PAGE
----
Love them or hate them, review scores are a big deal. You may say that they're unnecessary or that they distract from more important conversations about game criticism -- and that's fine -- but there's no denying that a lot of people care about that all-important number. Need proof? Just take one look at the recent Days Gone review debacle.
At the time of writing, Days Gone has a 72 on Metacritic, and that, according to some people, is a disaster. Why? How? When did we decide that 7 is closer to 0 than it is 10? As a fairly experienced reviewer myself, it's a notion that drives me up the wall. I can't give a game a 7/10 without people insinuating that it's a failure, and that's just ridiculous.
Now look, there are a lot of things that factor into this way of thinking. For starters, games are not cheap, especially if you're on a tight budget. If you're forking out $60 for a brand new retail release, you probably want the best, and if a game's being showered with 8s, 9s, and 10s, then you're gonna feel better about your purchase. But even with that in mind, why has 7 become the point at which you wait for a sale or ignore the game entirely? Isn't 7 supposed to be good? Not great, sure, but still good? Worth it? A solid game?
Well, according to Push Square's scoring policy it is, but clearly, not every publication or critic agrees. And that's not me having a go at other websites -- that's just the way things have turned out.
You see, 5/10 should be the average score, for obvious reasons, but that's just not the case. In reality, 7/10 is more or less the average because most games fall into that category of being good. Just good. Not great, not amazing -- just good. And when I say 'most games' I'm not taking every game that's ever been made into account -- I'm talking about games that actually get reviewed.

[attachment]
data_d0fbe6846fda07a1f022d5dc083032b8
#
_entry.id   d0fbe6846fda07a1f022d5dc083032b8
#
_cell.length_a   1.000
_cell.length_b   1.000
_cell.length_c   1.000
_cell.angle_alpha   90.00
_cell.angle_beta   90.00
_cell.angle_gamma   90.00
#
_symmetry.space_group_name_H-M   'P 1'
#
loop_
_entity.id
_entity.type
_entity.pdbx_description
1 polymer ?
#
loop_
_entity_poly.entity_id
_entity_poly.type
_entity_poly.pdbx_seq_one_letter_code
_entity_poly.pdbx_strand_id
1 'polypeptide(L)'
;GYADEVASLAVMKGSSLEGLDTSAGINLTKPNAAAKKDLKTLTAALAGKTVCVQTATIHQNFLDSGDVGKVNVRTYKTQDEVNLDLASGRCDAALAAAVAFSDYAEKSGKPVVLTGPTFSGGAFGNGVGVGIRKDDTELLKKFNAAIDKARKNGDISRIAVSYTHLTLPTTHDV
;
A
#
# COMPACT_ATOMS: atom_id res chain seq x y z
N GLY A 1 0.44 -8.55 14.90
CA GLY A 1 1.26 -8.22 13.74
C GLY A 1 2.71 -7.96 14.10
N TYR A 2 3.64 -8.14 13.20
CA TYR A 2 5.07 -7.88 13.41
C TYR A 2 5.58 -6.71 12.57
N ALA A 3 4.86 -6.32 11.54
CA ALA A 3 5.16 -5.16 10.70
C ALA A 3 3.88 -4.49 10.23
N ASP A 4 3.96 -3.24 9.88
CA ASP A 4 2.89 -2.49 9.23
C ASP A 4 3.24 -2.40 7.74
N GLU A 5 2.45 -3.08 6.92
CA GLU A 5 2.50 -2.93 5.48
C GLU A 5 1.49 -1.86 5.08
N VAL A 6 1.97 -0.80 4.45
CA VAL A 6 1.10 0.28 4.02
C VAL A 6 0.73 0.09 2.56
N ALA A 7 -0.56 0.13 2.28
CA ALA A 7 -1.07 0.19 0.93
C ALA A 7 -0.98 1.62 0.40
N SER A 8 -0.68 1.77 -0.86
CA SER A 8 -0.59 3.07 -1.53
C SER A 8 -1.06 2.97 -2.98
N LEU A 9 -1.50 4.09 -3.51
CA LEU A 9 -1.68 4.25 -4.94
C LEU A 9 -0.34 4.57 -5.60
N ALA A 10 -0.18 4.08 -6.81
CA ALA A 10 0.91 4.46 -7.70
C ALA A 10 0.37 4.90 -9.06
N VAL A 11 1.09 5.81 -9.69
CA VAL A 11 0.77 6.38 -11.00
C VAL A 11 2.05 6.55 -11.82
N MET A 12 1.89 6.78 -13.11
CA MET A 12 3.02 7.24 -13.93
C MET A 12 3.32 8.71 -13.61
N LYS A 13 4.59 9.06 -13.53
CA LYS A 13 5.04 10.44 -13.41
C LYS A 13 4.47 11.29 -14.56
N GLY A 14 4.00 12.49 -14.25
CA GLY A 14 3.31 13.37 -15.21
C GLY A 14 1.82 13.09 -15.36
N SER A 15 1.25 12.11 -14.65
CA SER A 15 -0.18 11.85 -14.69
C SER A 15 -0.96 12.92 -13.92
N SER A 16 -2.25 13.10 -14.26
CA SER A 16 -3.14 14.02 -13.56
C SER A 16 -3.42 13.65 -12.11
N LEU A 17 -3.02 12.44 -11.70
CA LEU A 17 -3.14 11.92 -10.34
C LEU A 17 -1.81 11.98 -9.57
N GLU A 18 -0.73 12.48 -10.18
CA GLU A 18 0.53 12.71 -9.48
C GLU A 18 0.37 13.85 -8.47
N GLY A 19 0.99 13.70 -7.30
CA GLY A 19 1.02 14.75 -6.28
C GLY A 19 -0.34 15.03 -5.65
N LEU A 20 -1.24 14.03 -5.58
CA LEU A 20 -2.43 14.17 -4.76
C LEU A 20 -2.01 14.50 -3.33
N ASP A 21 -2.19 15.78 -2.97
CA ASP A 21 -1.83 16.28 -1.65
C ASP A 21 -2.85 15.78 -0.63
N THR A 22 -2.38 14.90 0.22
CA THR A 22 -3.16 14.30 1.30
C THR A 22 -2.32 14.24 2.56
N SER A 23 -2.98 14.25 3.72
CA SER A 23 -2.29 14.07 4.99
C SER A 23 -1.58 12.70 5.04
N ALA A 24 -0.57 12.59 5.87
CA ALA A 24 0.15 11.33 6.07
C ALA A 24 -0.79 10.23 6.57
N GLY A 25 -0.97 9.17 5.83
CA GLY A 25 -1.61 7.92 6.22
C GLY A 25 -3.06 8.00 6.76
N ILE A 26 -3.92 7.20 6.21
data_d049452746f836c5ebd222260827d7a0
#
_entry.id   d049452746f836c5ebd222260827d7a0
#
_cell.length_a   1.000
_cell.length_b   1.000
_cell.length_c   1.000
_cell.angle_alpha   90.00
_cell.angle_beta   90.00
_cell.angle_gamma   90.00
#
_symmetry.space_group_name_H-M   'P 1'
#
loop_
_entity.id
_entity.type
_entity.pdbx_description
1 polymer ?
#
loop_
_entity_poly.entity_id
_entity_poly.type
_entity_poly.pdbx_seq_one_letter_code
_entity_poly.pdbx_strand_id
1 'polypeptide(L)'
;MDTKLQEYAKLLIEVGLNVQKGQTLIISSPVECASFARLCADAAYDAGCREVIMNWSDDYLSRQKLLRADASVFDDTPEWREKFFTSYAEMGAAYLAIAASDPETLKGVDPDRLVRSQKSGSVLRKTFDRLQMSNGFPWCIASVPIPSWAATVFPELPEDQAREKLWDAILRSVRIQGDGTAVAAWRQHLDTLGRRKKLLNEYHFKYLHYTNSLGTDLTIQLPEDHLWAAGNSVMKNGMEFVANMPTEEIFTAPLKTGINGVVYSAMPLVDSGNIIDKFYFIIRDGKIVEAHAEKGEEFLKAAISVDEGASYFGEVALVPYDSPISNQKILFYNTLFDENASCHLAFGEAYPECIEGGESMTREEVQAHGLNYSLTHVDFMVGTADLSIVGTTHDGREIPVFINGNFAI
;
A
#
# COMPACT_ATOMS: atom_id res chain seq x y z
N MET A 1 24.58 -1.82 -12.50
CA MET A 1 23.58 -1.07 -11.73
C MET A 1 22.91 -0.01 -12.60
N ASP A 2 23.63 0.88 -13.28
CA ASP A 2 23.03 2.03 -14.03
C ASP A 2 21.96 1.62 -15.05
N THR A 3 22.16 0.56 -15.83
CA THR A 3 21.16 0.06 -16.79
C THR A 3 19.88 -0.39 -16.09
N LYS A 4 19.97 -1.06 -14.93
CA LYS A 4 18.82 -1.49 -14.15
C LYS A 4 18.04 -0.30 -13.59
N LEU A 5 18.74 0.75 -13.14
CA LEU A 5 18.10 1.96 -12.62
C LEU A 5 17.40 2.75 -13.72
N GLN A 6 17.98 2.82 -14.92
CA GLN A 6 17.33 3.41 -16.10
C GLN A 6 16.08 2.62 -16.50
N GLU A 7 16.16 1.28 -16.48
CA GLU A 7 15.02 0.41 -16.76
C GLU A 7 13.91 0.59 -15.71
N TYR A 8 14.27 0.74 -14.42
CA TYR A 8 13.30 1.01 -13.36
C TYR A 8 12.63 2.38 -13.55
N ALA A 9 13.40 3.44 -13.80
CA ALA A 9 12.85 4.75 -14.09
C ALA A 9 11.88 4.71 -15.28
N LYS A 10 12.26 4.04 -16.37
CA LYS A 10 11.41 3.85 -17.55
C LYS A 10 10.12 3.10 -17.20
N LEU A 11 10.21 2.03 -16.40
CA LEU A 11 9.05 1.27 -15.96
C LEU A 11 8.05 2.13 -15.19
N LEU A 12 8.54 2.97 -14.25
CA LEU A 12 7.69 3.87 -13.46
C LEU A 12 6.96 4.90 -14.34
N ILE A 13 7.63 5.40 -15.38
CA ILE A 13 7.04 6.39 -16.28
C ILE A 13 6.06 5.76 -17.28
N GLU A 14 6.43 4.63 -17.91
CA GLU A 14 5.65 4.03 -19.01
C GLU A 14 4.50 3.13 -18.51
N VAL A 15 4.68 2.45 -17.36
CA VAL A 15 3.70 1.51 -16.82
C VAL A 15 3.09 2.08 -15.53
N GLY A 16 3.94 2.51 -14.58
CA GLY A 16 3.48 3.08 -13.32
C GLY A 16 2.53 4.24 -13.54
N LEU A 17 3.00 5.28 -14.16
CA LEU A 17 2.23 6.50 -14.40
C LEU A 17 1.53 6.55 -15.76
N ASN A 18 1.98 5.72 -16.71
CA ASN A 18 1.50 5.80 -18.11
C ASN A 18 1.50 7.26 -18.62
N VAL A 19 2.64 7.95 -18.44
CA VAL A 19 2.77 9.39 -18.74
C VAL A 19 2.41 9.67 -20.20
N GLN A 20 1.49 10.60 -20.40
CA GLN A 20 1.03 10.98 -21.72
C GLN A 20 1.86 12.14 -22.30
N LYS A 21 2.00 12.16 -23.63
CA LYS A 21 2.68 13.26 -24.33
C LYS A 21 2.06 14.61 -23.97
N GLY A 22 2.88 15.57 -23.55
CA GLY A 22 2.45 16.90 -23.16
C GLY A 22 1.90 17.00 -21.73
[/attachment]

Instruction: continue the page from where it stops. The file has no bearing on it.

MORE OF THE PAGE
It's impossible to review every single game that gets released -- there are just too many of them. It was difficult enough back when I first started writing about games years ago, but now it's completely out of the question. The simple truth is that websites and critics have to pick and choose specific games to review, Push Square included. And that means everyone sticks to covering roughly the same games -- the ones making the most noise, the ones that their audiences have shown the most interest in.
By doing this, you narrow the scope of review scores significantly. If a game's making waves, it's usually because it looks promising, and surprise, a lot of promising-looking games end up being pretty good. And so we're left with an abundance of 6s, 7s, 8s, and 9s, all of them serving to skew our perspective of the 10 point review scale.
Going back to Days Gone, we've got a game that most agree is good -- it's just not on par with the many titles that settle on 8s, 9s, and 10s. It's worth reiterating that there's nothing wrong with this -- I'm sure you've all thoroughly enjoyed at least one game that got "middling" review scores -- but because of that skewed perspective I mentioned earlier, Days Gone is deemed a critical flop. It's crazy.
Of course, you can always try to tell people that review scores don't really matter. Use them as guidelines, tools to help you decide on how to spend your hard-earned cash -- try not to take them so personally. But then this is the internet -- it's either the holy grail of gaming or it's the biggest piece of crap to ever grace a console.
Do you agree with Rob's points, or should 7/10 games be condemned to the trashcan? Make sure your opinion is at least an 8/10 in the comments section below.